My Name is Joss

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"Life is for the living.

Death is for the dead.

Let life be like music.

And death a note unsaid."

― Langston Hughes, The Collected Poems

Kyna Jocelyn's POV:

My mother died that night as she was sleeping. I felt a slight prick in my chest, like there was a tiny pin of emotion trying to puncture my heart. It was too small a pin to be of any harm though, and I felt almost nothing.

But the next morning, a very large social worker accompanied the doctor to my mother's room. I knew exactly what he was doing there and stood to meet him, leaving my mother's cold body for the doctors to remove.

"Hello, what's your name?" The social worker smiled rosily.

"Joss." Was my immediate response. "My mother has died and you are here to take me away." It was not a question. It was a statement. I already knew that this was the answer.

"I'm afraid so." He was still beaming. I felt the urge to slap his silly red cheeks. Instead, I asked a question.

"Who will I stay with since my mother is gone?"

"That's a very good question, Joss. If you accompany me to the police station we can get your records all straightened out, and possibly find you someone to live with- temporarily or permanently."

"My grandparents are dead." I told him.

"That is very unfortunate."

"I think I'd like to come with you."

"That would make everything a lot easier."

I had learned from years of training with my mother that people were kinder and more willing to affiliate with those who acted like they knew less. Although this made absolutely no sense to me.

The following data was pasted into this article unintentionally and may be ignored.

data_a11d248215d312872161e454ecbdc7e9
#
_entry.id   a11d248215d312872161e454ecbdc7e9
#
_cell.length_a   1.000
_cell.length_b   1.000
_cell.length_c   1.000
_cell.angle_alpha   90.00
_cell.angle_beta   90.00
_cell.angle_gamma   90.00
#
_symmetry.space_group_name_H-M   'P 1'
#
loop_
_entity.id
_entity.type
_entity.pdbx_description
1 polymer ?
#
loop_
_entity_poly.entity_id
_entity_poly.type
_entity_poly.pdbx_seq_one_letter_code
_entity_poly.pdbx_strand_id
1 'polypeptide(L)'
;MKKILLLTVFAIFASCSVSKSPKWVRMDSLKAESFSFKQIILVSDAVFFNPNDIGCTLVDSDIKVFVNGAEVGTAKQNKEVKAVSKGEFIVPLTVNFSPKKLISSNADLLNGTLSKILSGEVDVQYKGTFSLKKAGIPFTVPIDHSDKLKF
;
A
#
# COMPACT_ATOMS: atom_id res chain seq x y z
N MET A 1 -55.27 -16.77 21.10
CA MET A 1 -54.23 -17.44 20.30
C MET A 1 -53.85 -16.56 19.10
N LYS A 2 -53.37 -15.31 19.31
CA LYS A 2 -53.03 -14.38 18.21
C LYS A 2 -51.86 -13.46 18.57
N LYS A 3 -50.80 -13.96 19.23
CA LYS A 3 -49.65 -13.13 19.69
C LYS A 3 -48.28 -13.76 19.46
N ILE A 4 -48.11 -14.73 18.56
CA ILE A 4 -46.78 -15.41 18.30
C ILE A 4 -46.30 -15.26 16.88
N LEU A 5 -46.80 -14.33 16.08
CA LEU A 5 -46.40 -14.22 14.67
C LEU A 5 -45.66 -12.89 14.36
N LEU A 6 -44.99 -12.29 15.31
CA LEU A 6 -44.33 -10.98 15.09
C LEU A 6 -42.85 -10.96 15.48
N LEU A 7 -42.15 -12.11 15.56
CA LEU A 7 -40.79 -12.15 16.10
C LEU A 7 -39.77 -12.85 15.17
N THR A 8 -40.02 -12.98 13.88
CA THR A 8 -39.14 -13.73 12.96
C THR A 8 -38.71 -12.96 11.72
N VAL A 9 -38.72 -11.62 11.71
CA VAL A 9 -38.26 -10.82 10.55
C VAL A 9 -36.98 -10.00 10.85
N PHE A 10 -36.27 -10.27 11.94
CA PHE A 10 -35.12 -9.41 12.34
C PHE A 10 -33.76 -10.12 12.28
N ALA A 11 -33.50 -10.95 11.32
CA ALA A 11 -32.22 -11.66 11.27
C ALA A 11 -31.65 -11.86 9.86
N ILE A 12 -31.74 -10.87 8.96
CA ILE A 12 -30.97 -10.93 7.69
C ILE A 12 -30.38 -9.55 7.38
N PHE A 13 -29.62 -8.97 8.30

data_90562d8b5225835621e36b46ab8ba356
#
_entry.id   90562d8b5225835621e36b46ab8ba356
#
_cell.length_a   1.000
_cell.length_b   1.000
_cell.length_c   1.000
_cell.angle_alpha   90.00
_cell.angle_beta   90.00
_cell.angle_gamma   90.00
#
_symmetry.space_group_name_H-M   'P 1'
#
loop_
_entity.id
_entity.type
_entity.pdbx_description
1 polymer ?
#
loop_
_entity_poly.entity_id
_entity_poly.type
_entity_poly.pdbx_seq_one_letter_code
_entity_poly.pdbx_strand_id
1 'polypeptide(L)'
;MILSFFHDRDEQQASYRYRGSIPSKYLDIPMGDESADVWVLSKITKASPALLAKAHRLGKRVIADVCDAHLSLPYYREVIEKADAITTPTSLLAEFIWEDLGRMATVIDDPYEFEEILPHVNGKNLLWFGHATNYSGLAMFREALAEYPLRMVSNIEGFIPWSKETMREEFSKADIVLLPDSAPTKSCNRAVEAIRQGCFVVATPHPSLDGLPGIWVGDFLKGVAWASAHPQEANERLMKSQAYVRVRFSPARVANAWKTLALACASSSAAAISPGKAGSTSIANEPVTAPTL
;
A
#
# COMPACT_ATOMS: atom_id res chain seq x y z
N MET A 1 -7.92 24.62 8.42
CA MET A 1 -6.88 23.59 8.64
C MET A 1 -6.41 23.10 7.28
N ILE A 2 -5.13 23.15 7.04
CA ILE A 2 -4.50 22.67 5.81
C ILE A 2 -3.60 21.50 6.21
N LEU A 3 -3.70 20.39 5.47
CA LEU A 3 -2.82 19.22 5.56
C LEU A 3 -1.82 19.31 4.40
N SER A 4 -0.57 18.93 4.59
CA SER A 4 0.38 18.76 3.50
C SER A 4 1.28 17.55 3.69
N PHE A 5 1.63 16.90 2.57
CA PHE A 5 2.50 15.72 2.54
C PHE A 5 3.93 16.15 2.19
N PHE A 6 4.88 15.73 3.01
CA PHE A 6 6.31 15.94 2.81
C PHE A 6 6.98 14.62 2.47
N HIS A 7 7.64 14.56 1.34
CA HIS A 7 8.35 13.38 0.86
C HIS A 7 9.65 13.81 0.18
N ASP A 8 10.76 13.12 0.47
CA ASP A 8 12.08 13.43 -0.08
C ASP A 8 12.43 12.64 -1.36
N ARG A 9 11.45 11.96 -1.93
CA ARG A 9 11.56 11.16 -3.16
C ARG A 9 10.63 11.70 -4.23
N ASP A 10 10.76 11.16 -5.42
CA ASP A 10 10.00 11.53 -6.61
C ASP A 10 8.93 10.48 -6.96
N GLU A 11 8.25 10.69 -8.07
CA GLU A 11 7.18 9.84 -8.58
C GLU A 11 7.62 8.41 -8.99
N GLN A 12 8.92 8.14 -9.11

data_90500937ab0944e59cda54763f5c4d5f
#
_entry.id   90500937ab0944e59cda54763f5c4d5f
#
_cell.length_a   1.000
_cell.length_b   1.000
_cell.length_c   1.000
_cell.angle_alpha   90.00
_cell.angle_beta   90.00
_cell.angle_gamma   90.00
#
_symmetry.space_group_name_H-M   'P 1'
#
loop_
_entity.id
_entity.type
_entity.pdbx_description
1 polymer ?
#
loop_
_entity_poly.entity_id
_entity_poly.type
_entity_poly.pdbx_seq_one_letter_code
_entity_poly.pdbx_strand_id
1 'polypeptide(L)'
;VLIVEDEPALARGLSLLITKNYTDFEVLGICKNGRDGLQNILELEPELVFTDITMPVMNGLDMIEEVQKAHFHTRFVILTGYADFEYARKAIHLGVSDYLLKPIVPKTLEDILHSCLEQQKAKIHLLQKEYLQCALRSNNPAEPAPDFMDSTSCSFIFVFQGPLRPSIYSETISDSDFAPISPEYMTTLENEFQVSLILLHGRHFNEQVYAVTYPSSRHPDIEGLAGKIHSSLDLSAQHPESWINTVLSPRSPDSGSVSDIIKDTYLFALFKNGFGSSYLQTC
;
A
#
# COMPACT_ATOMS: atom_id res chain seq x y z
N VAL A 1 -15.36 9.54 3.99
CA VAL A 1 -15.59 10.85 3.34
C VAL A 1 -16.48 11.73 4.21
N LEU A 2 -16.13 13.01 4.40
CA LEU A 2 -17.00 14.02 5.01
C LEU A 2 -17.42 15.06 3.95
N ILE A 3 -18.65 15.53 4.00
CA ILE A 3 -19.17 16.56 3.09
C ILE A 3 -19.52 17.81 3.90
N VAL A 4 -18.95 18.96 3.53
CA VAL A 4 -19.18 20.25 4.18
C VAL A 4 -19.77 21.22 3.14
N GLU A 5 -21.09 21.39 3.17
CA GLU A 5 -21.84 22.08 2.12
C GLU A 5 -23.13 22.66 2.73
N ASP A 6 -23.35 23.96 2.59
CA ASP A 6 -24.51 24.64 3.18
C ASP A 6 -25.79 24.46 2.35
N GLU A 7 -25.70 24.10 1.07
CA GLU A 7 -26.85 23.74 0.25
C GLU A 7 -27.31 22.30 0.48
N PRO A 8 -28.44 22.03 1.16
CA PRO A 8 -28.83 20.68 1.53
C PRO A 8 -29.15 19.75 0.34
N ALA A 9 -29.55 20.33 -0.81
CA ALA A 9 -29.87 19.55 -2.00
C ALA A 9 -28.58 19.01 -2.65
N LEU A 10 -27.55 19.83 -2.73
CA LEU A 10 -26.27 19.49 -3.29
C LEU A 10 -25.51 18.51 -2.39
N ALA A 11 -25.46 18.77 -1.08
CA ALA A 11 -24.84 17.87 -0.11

The social worker escorted me out of my mother's room and out the doors of the hospital, to his car.

We were silent the entire trip. I quietly examined him.

He was divorced and had three children, all of whom only stayed with him on alternate weekends. By the looks of his lower pant legs, he had a dog.. possibly a poodle..

I almost laughed.

Part of his breakfast was sitting on his tie and he had a coffee stain in the corner of his mouth. He'd eaten in the car which meant there had been a lot of jostling.

You may not tell lies.

My mother's voice startled me and I immediately stopped my deduction.

When we were sitting comfortably in his office he finally spoke, glancing down at my file.

"Your mother was very young when she had you."

"Sixteen." I agreed.

"Your father left before you knew him?"

"He was never there to begin with."

"And you have no aunts or uncles?"

"None on my mother's side."

He was nervous.

"Is there any information on my father?" I asked, leaning forward.

"Very little." The man shuffled some more papers to the back. "We have an address and phone number, but we don't know if he's moved or changed anything."

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